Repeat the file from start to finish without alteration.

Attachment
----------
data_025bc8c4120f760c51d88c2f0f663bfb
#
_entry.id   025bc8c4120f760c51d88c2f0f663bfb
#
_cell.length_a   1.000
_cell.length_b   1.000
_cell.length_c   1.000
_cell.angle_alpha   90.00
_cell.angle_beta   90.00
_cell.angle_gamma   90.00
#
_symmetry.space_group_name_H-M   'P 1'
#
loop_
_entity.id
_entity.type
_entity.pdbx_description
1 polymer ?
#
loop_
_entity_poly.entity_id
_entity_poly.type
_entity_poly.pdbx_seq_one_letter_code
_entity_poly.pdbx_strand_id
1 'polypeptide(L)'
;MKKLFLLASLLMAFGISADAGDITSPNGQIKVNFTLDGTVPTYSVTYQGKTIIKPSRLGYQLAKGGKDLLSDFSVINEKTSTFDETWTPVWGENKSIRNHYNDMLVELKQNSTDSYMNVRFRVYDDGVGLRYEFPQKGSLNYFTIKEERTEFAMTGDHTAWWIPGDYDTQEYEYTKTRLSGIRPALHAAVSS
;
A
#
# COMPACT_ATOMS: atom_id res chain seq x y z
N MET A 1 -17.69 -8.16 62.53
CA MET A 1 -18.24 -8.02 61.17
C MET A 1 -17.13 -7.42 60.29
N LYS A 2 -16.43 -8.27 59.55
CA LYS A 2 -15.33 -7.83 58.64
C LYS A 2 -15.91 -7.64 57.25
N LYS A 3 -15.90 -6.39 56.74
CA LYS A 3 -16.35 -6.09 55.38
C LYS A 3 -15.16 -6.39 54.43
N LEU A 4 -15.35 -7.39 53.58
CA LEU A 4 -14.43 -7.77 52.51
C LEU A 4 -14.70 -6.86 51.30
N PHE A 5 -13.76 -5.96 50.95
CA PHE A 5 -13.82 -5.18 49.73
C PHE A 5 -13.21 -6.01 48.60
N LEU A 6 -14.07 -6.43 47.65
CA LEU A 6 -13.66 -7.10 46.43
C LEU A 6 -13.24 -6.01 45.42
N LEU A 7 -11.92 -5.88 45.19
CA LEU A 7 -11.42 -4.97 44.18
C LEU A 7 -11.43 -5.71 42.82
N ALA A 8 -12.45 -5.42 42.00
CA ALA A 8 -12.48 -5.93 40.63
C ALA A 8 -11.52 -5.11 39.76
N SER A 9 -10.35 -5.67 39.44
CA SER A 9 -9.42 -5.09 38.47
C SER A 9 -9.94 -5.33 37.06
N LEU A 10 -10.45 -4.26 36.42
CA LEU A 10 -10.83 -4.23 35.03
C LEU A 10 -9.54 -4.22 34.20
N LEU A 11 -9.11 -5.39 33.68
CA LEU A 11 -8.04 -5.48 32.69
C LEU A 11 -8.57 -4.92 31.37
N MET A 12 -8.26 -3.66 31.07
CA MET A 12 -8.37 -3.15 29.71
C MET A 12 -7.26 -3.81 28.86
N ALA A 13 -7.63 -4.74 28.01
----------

data_025bc8c4120f760c51d88c2f0f663bfb
#
_entry.id   025bc8c4120f760c51d88c2f0f663bfb
#
_cell.length_a   1.000
_cell.length_b   1.000
_cell.length_c   1.000
_cell.angle_alpha   90.00
_cell.angle_beta   90.00
_cell.angle_gamma   90.00
#
_symmetry.space_group_name_H-M   'P 1'
#
loop_
_entity.id
_entity.type
_entity.pdbx_description
1 polymer ?
#
loop_
_entity_poly.entity_id
_entity_poly.type
_entity_poly.pdbx_seq_one_letter_code
_entity_poly.pdbx_strand_id
1 'polypeptide(L)'
;MKKLFLLASLLMAFGISADAGDITSPNGQIKVNFTLDGTVPTYSVTYQGKTIIKPSRLGYQLAKGGKDLLSDFSVINEKTSTFDETWTPVWGENKSIRNHYNDMLVELKQNSTDSYMNVRFRVYDDGVGLRYEFPQKGSLNYFTIKEERTEFAMTGDHTAWWIPGDYDTQEYEYTKTRLSGIRPALHAAVSS
;
A
#
# COMPACT_ATOMS: atom_id res chain seq x y z
N MET A 1 -17.69 -8.16 62.53
CA MET A 1 -18.24 -8.02 61.17
C MET A 1 -17.13 -7.42 60.29
N LYS A 2 -16.43 -8.27 59.55
CA LYS A 2 -15.33 -7.83 58.64
C LYS A 2 -15.91 -7.64 57.25
N LYS A 3 -15.90 -6.39 56.74
CA LYS A 3 -16.35 -6.09 55.38
C LYS A 3 -15.16 -6.39 54.43
N LEU A 4 -15.35 -7.39 53.58
CA LEU A 4 -14.43 -7.77 52.51
C LEU A 4 -14.70 -6.86 51.30
N PHE A 5 -13.76 -5.96 50.95
CA PHE A 5 -13.82 -5.18 49.73
C PHE A 5 -13.21 -6.01 48.60
N LEU A 6 -14.07 -6.43 47.65
CA LEU A 6 -13.66 -7.10 46.43
C LEU A 6 -13.24 -6.01 45.42
N LEU A 7 -11.92 -5.88 45.19
CA LEU A 7 -11.42 -4.97 44.18
C LEU A 7 -11.43 -5.71 42.82
N ALA A 8 -12.45 -5.42 42.00
CA ALA A 8 -12.48 -5.93 40.63
C ALA A 8 -11.52 -5.11 39.76
N SER A 9 -10.35 -5.67 39.44
CA SER A 9 -9.42 -5.09 38.47
C SER A 9 -9.94 -5.33 37.06
N LEU A 10 -10.45 -4.26 36.42
CA LEU A 10 -10.83 -4.23 35.03
C LEU A 10 -9.54 -4.22 34.20
N LEU A 11 -9.11 -5.39 33.68
CA LEU A 11 -8.04 -5.48 32.69
C LEU A 11 -8.57 -4.92 31.37
N MET A 12 -8.26 -3.66 31.07
CA MET A 12 -8.37 -3.15 29.71
C MET A 12 -7.26 -3.81 28.86
N ALA A 13 -7.63 -4.74 28.01